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  • Kazakastan

    "In the Constitution, Sir"

    Kazakastan? Where on Earth is Kazakastan? This woman is a fool. Just READ a little, Michelle. Just a little. Glasses or not. You're seriously going to expend hot air asking the Chairman of the Federal Reserve and the Secretary of the Treasury to tell you which part of the Constitution gives them the power to do their jobs. What an embarassment. These two guys are tasked with righting a careening economy, and they have to take questions from a Khazakstani (no, not a 'Kazakastani') hairdresser's worst nightmare.

    Some of these Congresspeople need to take the long train to China, or better yet, Kazakastan.

  • #2
    Re: Kazakastan

    So tell me, would you rate mispronouncing Kazakhstan as Kazakastan to be a more or less serious gaffe than accidentally proclaiming the US had 57 states?

    In my mind they're both pretty minor, but I'd just like to know where you stand.

    Comment


    • #3
      Re: Kazakastan

      Are you mad about her overall questioning or her pronouncing of the word.

      Because if it is just the pronunciation then I could care less.

      What I wonder is who cares what Kazakhstan wants or suggests?
      Iím not racists, I have republican friends. Radio show host.
      - "The essence of tyranny is the denial of complexity". -Jacob Burkhardt
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      • #4
        Re: Kazakastan

        The Kazakastan mis-pronunciation (I am still searching to see if she's done this before) is a joke to me. Her ignorance of the Constitution in that the Federal Reserve's powers and their relationship to the Treasury are granted not by Constitutional authority but by Congressional (her own branch!) authority coupled with her brazen arrogance and disrespect are not a joke to me at all. I think it's outrageous, and I think Bernanke and Geithner do too. At least they had the composure to answer respectfully (without pointing out the obvious, that there was legislative - not constutional - authority behind their actions and every member of the legislature should already know that).

        This isn't at all the same as an exhausted Presidential candidate (Obama) mis-speaking 57 states. Do you seriously think that Obama doesn't know how many states are in the nation? Presidential campaigns are exhausting. I don't know how an old man like McCain survived that (I hear he guzzles caffeine, but still, it's incredible to me).

        Comment


        • #5
          Re: Kazakastan

          This isn't at all the same as an exhausted Presidential candidate (Obama) mis-speaking 57 states. Do you seriously think that Obama doesn't know how many states are in the nation? Presidential campaigns are exhausting. I don't know how an old man like McCain survived that (I hear he guzzles caffeine, but still, it's incredible to me).
          Ok, thats good to know. Mispronouncing the name of a country on the opposite side of the world is far worse than misremembering the number of states in the Union, and isn't comparable at all.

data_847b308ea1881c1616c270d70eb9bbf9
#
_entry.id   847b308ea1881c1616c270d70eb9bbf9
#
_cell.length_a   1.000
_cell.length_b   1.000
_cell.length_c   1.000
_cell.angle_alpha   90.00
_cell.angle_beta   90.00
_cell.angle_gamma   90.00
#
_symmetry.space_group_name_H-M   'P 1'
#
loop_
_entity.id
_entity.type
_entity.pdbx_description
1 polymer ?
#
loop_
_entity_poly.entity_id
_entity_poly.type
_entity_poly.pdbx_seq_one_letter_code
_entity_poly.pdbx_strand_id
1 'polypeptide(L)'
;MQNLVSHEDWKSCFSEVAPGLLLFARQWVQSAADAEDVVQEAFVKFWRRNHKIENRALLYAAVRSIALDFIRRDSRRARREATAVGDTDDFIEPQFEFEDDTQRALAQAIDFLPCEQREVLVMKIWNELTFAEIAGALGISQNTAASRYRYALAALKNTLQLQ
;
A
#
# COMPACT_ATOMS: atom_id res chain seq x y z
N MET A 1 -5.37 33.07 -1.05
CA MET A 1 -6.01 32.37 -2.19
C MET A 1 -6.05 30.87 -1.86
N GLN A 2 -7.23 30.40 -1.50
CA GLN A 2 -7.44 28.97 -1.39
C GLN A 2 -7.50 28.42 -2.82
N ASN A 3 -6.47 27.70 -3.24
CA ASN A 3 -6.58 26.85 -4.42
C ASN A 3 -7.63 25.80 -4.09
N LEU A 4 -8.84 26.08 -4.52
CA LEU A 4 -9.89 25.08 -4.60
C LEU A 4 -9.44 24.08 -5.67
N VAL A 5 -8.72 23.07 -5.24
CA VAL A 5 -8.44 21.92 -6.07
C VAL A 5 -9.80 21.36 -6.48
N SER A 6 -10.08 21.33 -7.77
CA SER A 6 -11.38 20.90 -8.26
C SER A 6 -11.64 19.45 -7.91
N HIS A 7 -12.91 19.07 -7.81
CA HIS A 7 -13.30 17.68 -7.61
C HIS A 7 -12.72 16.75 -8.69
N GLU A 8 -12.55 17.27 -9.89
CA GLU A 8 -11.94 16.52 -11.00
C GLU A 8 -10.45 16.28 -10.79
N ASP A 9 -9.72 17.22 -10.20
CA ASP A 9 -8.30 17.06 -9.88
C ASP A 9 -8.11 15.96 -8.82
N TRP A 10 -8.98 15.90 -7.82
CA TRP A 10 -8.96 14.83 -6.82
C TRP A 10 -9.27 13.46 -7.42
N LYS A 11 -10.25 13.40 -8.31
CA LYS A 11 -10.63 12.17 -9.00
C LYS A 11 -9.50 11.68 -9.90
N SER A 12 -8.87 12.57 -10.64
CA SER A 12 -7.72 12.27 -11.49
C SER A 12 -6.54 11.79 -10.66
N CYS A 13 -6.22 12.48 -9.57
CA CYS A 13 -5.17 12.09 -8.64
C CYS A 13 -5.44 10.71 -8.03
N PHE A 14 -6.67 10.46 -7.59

Of course I think Obama knows how many states we have. You know why I think that? Because its basic information that everyone in the country ought to know, which is the only reason the incident got news-time to begin with. Knowing how to pronounce Kazakhstan is not basic information, and the only reason most Americans have even heard of the place is because it was in Borat. If she went on a diplomatic mission to Kazakhstan I'd expect her to do the research to figure out how to pronounce it, but otherwise, who cares?

          Originally posted by AMosely View Post
          Her ignorance of the Constitution in that the Federal Reserve's powers and their relationship to the Treasury are granted not by Constitutional authority but by Congressional (her own branch!) authority coupled with her brazen arrogance and disrespect are not a joke to me at all. I think it's outrageous, and I think Bernanke and Geithner do too. At least they had the composure to answer respectfully (without pointing out the obvious, that there was legislative - not constutional - authority behind their actions and every member of the legislature should already know that).
          You fail to understand the nature of her questions. Yes, the Treasury department draws its authority from Congress, but Congress draws its authority from the constitution. If Congress doesn't have constitutional authority to do something to begin with, there's no way they can delegate that authority to another department. Therefore, authority for the actions of the Treasury department must still ultimately come from the Constitution.

          Comment


          • #6
            Re: Kazakastan

            Originally posted by Kerostasis View Post
            Ok, thats good to know. Mispronouncing the name of a country on the opposite side of the world is far worse than misremembering the number of states in the Union, and isn't comparable at all.